On Friday's episode of Human Events Daily, host Jack Posobiec delved into the true history of Antifa, and explained that despite what some may have you believe, it is not a decentralized, disorganized group that has spontaneously arisen, but a near century-old strongarm of communist authoritarians deliberately working to destroy the foundations of America.
"We're going to tell you the true history of Antifa," Posobiec said. "The seeds of what would become the present version of Antifa, worldwide, were actually planted all the way back in 1930s. Germany. Yeah, that's right. The Weimar Republic. The group likes to present itself as the inheritor of a tradition of fighting fascism. But is this true? Well, the first eponymous Antifa group was Antifaschistische Aktion. It was founded by a Soviet agent, and a committed Stalinist who's named Ernst Thälmann in 1932 in Weimar, Germany. And if you don't know the name Ernst Thälmann then perhaps you haven't been studying the true history of Antifa."
Posobiec explained how the Antifa movement Thälmann founded had been influenced by the upswing in the late 1880s of anarcho-socialist terrorism that was prevalent in both Europe and the US.
"We've had anarcho socialist uprisings in the United States; the Haymarket Riots in Chicago, they killed police officers, the Wall Street bombing, the assassination of President McKinley that led to Teddy Roosevelt becoming our youngest president. He was killed by an anarcho-socialist in Buffalo, New York by the name of Leon Czolgosz."
Thälmann was also a product of post-World War I Germany, a country that found its "spiritual foundations" deteriorated. The same landscape that produced Adolf Hitler, whose rise exploited many German's fears and "widespread belief the German communist would use the economic chaos of the depression as a vehicle for taking power, installing a regime like the Bolshevik dictatorship that had been established in the USSR."
"This fear was then magnified by a Soviet agent, who'd become the leader of the Communist Party of Germany. What was his name? Ernst Thälmann, later the founder of Antifa."
Posobiec explained how Thälmann, unlike many others who pushed communism, like as Lenin and Trotsky, came from a working-class background and later became the leader of Germany's Communist Party. That group often worked with the National Socialist Workers Party in opposition to the Social Democrats, an alliance that contradicts many modern Antifa's assertions that the group was staunchly anti-Hitler.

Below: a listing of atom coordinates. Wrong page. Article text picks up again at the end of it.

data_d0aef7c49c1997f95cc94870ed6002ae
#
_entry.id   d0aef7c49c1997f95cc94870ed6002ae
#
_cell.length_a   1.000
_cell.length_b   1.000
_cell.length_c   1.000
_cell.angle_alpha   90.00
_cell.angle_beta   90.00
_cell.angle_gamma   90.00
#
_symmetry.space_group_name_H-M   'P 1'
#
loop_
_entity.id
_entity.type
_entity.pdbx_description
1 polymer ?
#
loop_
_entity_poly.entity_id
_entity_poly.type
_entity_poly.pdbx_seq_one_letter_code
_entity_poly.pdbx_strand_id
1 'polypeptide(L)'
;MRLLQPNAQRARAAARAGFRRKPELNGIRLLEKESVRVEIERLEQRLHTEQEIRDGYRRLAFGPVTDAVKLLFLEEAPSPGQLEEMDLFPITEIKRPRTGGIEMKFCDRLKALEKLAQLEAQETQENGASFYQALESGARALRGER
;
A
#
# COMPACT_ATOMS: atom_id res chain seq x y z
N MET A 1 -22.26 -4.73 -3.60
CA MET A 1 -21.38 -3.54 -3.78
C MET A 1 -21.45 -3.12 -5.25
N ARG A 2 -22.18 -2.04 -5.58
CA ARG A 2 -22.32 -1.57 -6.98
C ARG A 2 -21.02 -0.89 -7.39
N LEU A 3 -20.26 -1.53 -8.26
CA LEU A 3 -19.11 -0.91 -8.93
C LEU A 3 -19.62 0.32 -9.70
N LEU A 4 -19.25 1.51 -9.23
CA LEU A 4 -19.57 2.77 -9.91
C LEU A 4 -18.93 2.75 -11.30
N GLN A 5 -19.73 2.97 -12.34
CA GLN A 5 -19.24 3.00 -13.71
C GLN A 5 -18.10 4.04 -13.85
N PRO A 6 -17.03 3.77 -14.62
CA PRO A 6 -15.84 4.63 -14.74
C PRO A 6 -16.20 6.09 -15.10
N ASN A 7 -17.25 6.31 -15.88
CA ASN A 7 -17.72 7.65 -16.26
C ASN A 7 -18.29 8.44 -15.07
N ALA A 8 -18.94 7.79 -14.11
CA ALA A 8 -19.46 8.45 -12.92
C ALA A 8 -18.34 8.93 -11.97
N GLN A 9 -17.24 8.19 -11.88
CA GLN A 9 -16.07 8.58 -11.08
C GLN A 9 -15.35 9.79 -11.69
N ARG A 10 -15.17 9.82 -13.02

Posobiec explained how Thälmann created the Red Front in the 1920s, which was a multi-faceted, paramilitary group dedicated to the oath "I vow to never forget that world Imperialism is preparing the war against the Soviet Union."
"Thälmann himself was hand selected by the Stalinists. He flew to Moscow, served in the honor guard at the funeral of Vladimir Lenin and then is sent back to be Moscow's man in Germany," Posobiec notes. "He leads the Communist Party, sets up the Red Front fighting group, sets up all of this directly on the orders of Trotsky. Why? Because Thälmann is the man that they view is going to be their candidate."
Thälmann did run for president against Hitler and Paul von Hindenburg in 1932 in an election won by Hindenburg.
"But he is the man that they [the Soviets] view will deliver Germany to them," Posobiec said.
"However, just before 1933, When Hitler was able to solidify his rule, becoming Chancellor, that's when Antifa is finally formed," Posobiec said. It was the Social Democrats, as they were about to lose power, banned the Communists and named them as foreign agents for the Soviets.
In response, "Thälmann realizes he has to come up with something new, a new type of group that is yet to be banned. In July of 1932 Thälmann inaugurated Antifaschistische Aktion."
Posobiec explained how Thälmann knew that the word "Anti-Fascist" would be a red herring to divert the uncurious as to the group's linkage to the Communist brigades.
Posobiec continued to note the linkage between the Communists, these Anti-Fascists, and the Nazis, as both were united during Hitler's rise in an effort to undermine the Weimar Republic.
"First Hitler, then us," was a phrase they said at the time.
Then as soon as Hitler came into power they were the first to be arrested, and Thälmann was arrested in 1933, spent 11 years in prison, and ended up in the concentration camp at Buchenwald.
While Thälmann became a "cause celeb" for communists across the world, he never was released and communists never really pushed for his release, and was eventually shot and killed by Hitler in 1944Posobiec, who wrote The Antifa: Stories From Inside the Black Bloc, recounted how the modern iteration gets it wrong about their own history. Posobiec explained how the group only exists to be a destabilizing force. Earlier in the podcast, he noted its surge in 2020 on top of the BLM riots and how that had attacked President Trump's inauguration in 2017 and the "DeploraBall" inaugural party that Posobiec attended. Posobiec described the hallmarks of modern Antifa violence, "we had hundreds of Antifa out in the streets, attacking people, setting fires, throwing things at our guests, throwing things that my parents like D batteries."